What is "finishing," and what does it mean in regard to shirts?

In the dry cleaning industry, "finishing" is the term for what happens after an item is cleaned to get it ready to present back to a customer. That includes ironing or pressing an item, perhaps folding it a certain way, and packaging it. For the most part, we at Battiston's like to keep things pretty simple in regard to packaging and presentation - we want to use as few materials as possible, both for time reasons and more importantly for ecological ones. We've seen other cleaners who will put tissue paper in finished shirts, or place a paper covering over the shoulders of a shirt. And we've even tried doing things like that in the past, but we've ultimately found them unnecessary and a waste of paper.

Still, there are lots of ways in which you can get special finishing on your shirts. The most common special request is for us to have your shirts folded and "boxed." This way, instead of having your shirts come back pressed and on a hanger, your shirts will be folded in much the same way you'd buy them new from a store. Usually, people request this when they know they're going to be traveling - it's the most convenient way of packing your shirts in a suitcase. But lots of people request folded shirts even if they're not going anywhere. Maybe you have more dresser space at home than you have closet space, and a folded shirt is the best fit for the space you have.

Or maybe (!) you actually enjoy ironing. In which case, have you thought about applying for a job at Battiston's?

No Clamp MarksThe other fairly common finishing request we get is when people request to have the clamp mark at the bottom of a shirt pressed out. As we noted in an earlier section, our machine presses enable us to get shirts done quickly. But the one cosmetic issue that some people don't like is the clamp mark that is found at the bottom. It's a mark that lies below the belt line, so if you wear your shirts tucked in like most people, it'll never be seen. But some people wear their shirts untucked. Nothing wrong with that. At that point, people are going to ask to have us iron out that clamp mark so that the bottom of the shirt is just as flat as the rest. And that's absolutely OK.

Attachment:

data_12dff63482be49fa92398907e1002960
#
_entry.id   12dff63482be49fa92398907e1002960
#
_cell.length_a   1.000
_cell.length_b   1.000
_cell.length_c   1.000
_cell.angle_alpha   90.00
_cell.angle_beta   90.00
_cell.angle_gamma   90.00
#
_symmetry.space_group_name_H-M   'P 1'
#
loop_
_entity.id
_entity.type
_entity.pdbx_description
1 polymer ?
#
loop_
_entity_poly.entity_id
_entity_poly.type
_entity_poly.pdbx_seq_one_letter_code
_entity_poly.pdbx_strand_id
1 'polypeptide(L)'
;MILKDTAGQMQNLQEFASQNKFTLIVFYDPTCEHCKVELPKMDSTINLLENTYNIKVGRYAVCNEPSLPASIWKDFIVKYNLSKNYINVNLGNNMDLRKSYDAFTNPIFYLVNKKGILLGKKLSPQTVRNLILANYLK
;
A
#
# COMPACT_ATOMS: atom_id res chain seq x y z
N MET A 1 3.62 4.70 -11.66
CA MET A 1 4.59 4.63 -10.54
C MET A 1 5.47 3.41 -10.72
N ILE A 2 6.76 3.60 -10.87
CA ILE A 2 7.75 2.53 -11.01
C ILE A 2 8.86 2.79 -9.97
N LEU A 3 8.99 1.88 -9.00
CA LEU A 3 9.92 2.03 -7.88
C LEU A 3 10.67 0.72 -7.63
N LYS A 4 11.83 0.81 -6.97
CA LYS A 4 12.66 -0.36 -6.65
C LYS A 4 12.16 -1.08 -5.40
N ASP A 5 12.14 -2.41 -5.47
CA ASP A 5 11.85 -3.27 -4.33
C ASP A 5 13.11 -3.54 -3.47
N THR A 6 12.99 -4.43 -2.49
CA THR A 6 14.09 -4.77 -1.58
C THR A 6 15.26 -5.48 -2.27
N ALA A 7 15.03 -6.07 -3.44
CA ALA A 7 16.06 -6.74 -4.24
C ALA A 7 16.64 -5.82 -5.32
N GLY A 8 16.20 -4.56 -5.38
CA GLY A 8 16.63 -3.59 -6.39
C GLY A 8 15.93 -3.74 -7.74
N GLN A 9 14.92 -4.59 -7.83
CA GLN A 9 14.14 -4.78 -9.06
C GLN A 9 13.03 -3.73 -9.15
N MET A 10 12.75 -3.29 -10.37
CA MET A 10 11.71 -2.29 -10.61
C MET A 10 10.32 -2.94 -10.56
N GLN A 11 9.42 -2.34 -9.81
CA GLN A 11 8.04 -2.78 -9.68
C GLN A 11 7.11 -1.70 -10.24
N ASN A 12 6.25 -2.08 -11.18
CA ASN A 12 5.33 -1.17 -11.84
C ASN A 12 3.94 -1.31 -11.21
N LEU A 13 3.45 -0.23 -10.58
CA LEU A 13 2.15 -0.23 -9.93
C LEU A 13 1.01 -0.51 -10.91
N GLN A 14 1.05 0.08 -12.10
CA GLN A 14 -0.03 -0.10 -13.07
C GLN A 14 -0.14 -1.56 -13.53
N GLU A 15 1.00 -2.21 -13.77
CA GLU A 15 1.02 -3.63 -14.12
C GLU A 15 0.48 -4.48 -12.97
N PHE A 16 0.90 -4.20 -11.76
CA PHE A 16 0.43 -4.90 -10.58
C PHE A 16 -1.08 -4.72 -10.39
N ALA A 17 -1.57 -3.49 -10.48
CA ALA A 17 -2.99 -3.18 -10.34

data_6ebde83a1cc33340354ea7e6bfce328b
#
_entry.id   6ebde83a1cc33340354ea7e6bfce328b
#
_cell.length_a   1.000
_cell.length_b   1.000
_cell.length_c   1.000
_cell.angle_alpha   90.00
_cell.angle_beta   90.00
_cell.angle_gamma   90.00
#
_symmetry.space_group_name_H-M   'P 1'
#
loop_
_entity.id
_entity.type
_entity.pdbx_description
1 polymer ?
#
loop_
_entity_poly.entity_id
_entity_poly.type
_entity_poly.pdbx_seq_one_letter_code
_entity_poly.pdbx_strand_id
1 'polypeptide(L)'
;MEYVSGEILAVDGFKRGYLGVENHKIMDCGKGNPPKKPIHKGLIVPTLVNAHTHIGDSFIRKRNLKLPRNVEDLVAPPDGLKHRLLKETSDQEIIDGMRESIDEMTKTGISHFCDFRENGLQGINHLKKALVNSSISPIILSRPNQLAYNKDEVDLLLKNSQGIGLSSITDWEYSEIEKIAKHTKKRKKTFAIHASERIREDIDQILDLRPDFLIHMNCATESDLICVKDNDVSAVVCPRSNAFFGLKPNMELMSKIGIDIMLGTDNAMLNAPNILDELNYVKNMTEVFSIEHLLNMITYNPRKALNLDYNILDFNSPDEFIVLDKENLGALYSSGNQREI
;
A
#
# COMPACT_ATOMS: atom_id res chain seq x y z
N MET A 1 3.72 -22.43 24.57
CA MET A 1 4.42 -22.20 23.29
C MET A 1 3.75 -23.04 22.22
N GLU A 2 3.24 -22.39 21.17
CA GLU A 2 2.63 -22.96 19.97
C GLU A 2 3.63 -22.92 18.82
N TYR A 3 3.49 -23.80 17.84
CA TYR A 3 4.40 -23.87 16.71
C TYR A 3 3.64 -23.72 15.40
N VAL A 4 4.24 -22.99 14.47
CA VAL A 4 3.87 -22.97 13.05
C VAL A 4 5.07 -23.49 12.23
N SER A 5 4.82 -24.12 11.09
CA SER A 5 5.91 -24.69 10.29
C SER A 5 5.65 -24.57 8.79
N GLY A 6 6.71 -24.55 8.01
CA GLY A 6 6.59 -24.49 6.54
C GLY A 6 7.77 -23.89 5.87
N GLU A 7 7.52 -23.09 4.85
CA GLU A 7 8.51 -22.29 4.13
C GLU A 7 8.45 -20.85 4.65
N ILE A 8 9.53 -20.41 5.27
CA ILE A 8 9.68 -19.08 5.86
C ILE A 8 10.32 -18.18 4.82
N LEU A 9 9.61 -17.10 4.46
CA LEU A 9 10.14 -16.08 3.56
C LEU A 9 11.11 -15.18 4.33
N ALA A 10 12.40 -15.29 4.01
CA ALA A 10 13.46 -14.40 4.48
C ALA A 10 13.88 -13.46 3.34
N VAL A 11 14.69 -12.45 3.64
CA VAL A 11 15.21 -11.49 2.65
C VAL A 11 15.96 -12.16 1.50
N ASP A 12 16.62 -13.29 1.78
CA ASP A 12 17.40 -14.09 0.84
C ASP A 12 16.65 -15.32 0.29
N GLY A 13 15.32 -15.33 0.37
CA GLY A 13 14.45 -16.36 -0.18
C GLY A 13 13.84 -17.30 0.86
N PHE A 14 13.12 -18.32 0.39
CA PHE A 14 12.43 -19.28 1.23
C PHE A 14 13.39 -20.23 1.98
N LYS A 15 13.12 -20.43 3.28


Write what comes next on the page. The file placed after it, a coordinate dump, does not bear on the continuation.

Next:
And then there's the issue of creased sleeves. The standard appearance of a shirt after being done on a press is to have no creases down the sleeves. Around here, people generally consider that normal and don't even think about whether or not their sleeves should be creased. The exceptions are generally current or former members of the military, where sharp lines on a uniform are drilled into people from the beginning. So we rarely hear anybody request creased sleeves unless it's on a military shirt, a police or firefighter uniform shirt, or a military man's street clothes. But then, that could all be an issue of geography - if we were downstate in the Groton-New London area, the whole culture might be different and many more people would wear creases in the shirts they wear to the office. It's a cultural matter. And like we said, few people in our area request it. But whether you're a transplant from outside the area, or you just like the way it looks, we can put creases down the center of your sleeves. All you have to do is ask.

  1. Why are shirts laundered rather than dry cleaned?
  2. What shirts can be laundered, and what must be dry cleaned?
  3. Why do women’s shirts sometimes cost more than men’s?
  4. What’s the value in putting a bar code on your shirts?
  5. What is starch, and should I get it on my shirts?
  6. How do we remove those nasty collar stains from your shirts?
  7. What machinery is used in cleaning and pressing your shirts?
  8. What kind of quality control measures are in place for shirts?
  9. What is 'finishing,' and what does it mean in regard to shirts?
  10. What's the expected lifespan of a shirt, and how can I prolong it?